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Guest Blogger: Margaret Rowe (Contest!)
Friday, March 11th, 2011

Psst! See my note at the bottom of this post! ~DD

Thanks so much to Delilah for the chance to visit! I write hot Regency romances as Maggie Robinson for Kensington Brava and hotter ones as Margaret Rowe for Berkley Heat. Since March is Women’s History Month, I’ve been thinking a lot about my historical heroines and the difficulties they face simply because they are women.

Some readers complain when a fictional character exhibits too much of a 21st century sensibility, but it’s easy to see why a writer rewrites some boundaries. We’ve sure come a long way, baby. A Regency era wife could own no property of her own; anything she might bring into the marriage belonged to her husband. And even if he was head-over-heels in love with her, he could only leave her money after he was dead, but not gift her property in life. If they were not head-over-heels, a wife could not sue her husband for divorce, even if he was unfaithful or beat her. After 1857, he could sue her, though. If they did separate, the kids belonged to him, no matter what his sins might be. A husband and wife were considered one person in law, and woe to the independent woman who did not marry. Her father would be bossing her around instead.

Sounds pretty grim, doesn’t it? And we’re not even talking about voting. No wonder I don’t want to write about these poor creatures who were totally dependent on men. So my heroines sometimes walk on the wild side of the street, perhaps historically inaccurately, but I can’t help it. They’re not sitting in the parlor stitching samplers waiting for a suitor to come to dispel the boredom, marry him and then die in childbirth.

My current heroine Frederica Wells in Margaret Rowe’s erotic March release Any Wicked Thing is a medieval scholar who writes (accurate) history books, but she finds herself the ward of her childhood friend and adult nemesis Sebastian Goddard, Duke of Roxbury. Devilish Sebastian is the last person in the world who should be in charge of demure Freddie, so sparks fly. Pretty soon Goddard Castle is on fire as Sebastian teaches her all the things he’s learned while she stayed home. But Freddie is a quick learner and gives as good as she gets, doing any wicked thing and then some. ;).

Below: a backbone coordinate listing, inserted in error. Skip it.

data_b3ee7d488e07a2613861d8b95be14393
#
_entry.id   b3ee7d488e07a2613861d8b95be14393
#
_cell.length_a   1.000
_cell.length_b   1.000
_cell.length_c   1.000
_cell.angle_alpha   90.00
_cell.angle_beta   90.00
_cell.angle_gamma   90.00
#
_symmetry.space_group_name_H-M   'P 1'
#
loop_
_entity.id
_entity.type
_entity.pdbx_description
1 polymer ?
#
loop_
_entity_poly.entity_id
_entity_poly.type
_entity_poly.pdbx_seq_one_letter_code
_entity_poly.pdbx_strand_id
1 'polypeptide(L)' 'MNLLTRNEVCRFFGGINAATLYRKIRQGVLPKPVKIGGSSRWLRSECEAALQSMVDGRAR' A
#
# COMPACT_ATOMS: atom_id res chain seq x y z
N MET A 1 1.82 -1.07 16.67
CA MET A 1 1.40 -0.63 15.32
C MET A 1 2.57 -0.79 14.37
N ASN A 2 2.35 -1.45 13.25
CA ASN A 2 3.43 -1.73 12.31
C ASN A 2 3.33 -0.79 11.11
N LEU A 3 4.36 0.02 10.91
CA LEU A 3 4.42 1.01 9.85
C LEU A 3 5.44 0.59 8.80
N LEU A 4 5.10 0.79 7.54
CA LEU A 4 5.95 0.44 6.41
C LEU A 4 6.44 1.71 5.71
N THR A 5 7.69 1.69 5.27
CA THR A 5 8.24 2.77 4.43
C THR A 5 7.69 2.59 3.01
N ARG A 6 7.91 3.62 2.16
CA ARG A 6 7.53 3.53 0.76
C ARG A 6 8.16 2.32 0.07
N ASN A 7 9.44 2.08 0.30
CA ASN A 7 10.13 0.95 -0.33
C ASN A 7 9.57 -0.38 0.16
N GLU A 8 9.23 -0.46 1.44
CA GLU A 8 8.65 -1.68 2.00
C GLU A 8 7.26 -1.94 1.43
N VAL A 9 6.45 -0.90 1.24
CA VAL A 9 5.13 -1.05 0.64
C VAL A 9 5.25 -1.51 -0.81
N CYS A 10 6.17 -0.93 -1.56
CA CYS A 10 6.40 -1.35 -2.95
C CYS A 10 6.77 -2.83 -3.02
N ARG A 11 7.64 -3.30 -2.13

Which Regency ladylike activity would you excel at? Sewing, singing, playing the pianoforte, painting, archery, riding or perhaps something else? Comment to win a copy of Any Wicked Thing!

One disastrous night…

At twenty-one, Sebastian Goddard, heir to the duke of Roxbury, desperately sought diversion from a life smothered by peerage and position. His quest led him to one night of reckless passion, resulting in betrayal by his oldest friend Frederica Wells, and the discovery of his father’s darkest secret. Reeling from the devastation, he embarked on a ten-year debauch that well earned him the nickname–”Lord of Sin.”

One delicious bargain…

Now Sebastian has returned to find his late father’s estate in ruins and Freddie more seductive than ever. He’s determined to drive her from Goddard Castle to pay her back for her deception and to protect his own dark secret. But Freddie makes him an offer he can’t resist…she’ll be his mistress for a month if he’ll consent to sell her the crumbling castle afterward.

Everything he could desire…

The Lord of Sin plans to shock and scandalize Freddie—to tease her every desire and leave her wanting. But his fiery-willed lover soon teaches him the past may not be what it seemed, the present more tempting than he could have imagined, and the future filled with more promise than he dared dream. For thirty-one nights is not nearly enough when you’ve been given a license to do any wicked thing…

[It always happens! My Access Romance blog doesn’t follow a regular schedule, so I couldn’t plan this in advance. Maggie’s my guest today, but you can also find me at Access Romance, with a pretty picture for you to “Tell Me a Story”. Be sure to say hello to Maggie before heading over to the Access Romance blog. ~DD]

16 comments to “Guest Blogger: Margaret Rowe (Contest!)”

  1. Virginia E